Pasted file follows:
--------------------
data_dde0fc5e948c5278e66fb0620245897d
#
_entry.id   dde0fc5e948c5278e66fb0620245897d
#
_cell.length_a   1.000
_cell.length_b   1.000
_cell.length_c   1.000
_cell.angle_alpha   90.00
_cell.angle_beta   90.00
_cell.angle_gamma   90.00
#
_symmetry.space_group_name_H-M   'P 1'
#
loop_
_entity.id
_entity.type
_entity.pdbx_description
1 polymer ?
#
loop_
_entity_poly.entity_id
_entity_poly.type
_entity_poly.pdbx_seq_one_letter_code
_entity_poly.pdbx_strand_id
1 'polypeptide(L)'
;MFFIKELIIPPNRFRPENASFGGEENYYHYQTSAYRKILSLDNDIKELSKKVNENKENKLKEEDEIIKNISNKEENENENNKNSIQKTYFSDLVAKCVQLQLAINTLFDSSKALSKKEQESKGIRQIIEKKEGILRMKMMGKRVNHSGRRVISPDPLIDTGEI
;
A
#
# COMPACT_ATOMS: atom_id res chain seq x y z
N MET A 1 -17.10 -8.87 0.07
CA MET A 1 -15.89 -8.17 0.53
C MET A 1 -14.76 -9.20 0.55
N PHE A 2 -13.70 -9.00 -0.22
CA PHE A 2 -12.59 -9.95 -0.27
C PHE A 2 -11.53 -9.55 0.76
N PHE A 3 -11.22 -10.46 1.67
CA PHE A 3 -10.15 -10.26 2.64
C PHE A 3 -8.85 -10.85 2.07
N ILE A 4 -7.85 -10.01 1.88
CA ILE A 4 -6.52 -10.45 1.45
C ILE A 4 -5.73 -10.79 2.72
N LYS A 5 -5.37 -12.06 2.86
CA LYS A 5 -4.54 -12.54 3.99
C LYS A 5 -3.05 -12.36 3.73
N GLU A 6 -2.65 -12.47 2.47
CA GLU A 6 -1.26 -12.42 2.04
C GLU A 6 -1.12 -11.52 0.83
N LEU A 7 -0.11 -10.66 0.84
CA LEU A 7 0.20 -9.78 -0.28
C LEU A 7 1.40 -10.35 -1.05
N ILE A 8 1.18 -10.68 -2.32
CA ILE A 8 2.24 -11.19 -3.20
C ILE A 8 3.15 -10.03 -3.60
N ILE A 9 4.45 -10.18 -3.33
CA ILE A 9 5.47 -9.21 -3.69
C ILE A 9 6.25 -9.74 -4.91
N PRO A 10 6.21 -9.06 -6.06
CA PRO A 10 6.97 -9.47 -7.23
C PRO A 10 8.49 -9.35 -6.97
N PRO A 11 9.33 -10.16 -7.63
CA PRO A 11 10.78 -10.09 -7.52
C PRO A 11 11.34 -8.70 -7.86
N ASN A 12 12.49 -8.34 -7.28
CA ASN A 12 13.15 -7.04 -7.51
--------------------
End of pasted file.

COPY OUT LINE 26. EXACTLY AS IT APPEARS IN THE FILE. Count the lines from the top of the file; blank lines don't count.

;MFFIKELIIPPNRFRPENASFGGEENYYHYQTSAYRKILSLDNDIKELSKKVNENKENKLKEEDEIIKNISNKEENENENNKNSIQKTYFSDLVAKCVQLQLAINTLFDSSKALSKKEQESKGIRQIIEKKEGILRMKMMGKRVNHSGRRVISPDPLIDTGEI